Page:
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LIHU‘E — All state parks, monuments, wilderness areas and recreational piers have been either fully or partially closed since Mar. 20 in order to curb the spread of COVID-19.
That means no camping or lodging within parks and all filming, event or other special use permits have been suspended, according to the state’s Department of Land and Natural Resources.
But what about trails?
It’s a question Koloa-resident Melody Paporto has had during these times.
“I didn’t want to drive all the way over to Koke’e State Park, go through a checkpoint and have to turn around [because the trail was closed],” she said.
Hiking and outdoor activity is a permitted activity per state and local stay-at-home mandates, and according to the DLNR, all Division Of Forestry and Wildlife managed trails or lands are open.
But, because many parks are closed, access to certain trailhead access or parking lots may also be restricted or closed.
“Hikers need to park and access DOFAW managed lands in a legal manner or else there could be ramifications if they don’t follow the rules,” a DLNR Communications Specialist clarified in an email Tuesday. Failure to follow these orders is a misdemeanor and punishable by a maximum fine of $5,000 and/or up-to a year of jail time.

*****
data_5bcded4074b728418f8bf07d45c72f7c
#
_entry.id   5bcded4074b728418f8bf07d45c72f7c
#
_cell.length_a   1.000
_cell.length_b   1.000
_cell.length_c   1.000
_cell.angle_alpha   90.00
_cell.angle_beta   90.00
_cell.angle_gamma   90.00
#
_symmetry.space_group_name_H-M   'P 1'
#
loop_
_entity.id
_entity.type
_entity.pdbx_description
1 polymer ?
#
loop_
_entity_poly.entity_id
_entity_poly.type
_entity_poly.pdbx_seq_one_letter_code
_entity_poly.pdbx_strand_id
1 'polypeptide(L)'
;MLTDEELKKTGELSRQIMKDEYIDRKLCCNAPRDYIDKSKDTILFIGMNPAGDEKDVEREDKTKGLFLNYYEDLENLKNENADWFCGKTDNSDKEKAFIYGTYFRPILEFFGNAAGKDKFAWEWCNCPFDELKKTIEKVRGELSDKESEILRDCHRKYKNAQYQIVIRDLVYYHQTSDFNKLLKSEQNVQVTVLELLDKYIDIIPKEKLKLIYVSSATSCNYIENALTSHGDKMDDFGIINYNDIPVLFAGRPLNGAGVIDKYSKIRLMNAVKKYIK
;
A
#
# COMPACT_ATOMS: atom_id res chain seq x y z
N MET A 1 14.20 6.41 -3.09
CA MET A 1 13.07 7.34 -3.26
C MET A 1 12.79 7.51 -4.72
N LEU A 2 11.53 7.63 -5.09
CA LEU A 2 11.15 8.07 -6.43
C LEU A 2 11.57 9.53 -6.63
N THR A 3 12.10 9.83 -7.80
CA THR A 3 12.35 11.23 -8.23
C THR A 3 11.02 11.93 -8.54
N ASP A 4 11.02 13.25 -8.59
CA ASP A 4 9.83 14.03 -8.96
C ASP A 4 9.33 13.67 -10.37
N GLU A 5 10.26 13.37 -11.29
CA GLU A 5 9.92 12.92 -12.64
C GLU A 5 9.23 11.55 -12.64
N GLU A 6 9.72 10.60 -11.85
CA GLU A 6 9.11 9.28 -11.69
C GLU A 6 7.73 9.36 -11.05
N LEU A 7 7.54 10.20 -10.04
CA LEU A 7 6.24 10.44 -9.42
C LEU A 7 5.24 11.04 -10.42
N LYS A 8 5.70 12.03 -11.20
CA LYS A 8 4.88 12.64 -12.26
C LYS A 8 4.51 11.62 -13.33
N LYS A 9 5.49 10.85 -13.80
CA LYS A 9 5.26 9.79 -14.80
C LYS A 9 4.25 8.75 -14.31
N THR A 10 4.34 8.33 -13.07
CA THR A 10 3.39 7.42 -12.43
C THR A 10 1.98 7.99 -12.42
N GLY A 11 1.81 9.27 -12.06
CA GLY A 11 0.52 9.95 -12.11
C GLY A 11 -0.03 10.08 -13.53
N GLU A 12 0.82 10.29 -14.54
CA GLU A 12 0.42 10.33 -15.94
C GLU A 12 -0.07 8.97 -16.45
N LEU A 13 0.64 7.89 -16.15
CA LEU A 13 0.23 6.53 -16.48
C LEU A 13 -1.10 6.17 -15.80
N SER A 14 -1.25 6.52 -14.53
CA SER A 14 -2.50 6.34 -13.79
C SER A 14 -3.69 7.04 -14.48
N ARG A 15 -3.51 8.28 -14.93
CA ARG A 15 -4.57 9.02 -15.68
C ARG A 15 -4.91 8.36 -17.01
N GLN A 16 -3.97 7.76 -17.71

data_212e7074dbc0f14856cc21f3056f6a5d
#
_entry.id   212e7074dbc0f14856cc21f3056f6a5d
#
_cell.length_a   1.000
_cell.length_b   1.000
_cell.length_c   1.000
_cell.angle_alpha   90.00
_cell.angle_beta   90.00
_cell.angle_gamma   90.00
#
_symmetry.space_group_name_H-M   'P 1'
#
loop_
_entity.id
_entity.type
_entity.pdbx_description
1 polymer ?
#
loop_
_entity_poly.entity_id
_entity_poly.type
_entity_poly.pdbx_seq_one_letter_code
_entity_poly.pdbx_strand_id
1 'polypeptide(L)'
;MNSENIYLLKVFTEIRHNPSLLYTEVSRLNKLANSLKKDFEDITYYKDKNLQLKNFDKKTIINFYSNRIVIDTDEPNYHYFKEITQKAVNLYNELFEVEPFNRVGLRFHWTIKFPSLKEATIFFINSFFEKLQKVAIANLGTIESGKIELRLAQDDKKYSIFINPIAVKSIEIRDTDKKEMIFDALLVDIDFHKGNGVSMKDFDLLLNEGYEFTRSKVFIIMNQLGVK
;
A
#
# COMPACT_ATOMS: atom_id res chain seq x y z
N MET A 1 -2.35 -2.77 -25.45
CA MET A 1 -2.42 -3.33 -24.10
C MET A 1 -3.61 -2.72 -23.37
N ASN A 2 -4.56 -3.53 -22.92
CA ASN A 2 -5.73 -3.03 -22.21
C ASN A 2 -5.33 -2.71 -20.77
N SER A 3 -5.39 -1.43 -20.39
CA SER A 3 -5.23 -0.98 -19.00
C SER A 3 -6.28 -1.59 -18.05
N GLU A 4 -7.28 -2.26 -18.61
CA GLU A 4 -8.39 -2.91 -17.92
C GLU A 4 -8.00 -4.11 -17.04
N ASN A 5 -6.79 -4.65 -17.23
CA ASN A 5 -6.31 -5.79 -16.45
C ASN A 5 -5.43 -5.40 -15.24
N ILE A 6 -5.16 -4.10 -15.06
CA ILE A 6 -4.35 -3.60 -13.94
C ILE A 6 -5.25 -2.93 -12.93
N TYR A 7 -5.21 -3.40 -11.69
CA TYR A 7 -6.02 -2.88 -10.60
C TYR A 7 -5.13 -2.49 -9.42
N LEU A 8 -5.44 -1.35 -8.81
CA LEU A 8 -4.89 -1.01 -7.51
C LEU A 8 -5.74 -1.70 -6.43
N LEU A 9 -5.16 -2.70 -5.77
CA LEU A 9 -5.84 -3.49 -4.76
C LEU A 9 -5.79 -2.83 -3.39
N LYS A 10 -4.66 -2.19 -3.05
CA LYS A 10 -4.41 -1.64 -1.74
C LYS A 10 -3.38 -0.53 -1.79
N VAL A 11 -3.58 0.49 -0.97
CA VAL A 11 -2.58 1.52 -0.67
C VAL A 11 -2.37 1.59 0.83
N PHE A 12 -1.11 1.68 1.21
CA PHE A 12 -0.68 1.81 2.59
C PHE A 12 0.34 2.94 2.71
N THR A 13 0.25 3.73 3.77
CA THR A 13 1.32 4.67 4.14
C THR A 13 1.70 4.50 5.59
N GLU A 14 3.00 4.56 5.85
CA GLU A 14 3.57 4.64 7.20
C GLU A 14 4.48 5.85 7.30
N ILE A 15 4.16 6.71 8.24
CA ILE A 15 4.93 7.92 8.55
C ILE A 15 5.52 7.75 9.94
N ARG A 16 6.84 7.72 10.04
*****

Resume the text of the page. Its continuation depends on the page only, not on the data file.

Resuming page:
Specific trails can be found on the Na Ala Hele Trails website. There, a pop-up warns of closures, and as a user digs through the site for specific trails, there will be more notices.
Nationwide, the National Park System has closed several sites including Yosemite and Yellowstone. In this time, without human foot traffic, animals have reclaimed the land. Reports from Yosemite have suggested the bear population coming out of hibernation has quadrupled.
More information on local trails and routes can be found on the Na Ala Hele Trails website at hawaiitrails.hawaii.gov/trails/.
Sabrina Bodon, public safety and government reporter, can be reached at 245-0441 or email@example.com.
Source: The Garden Island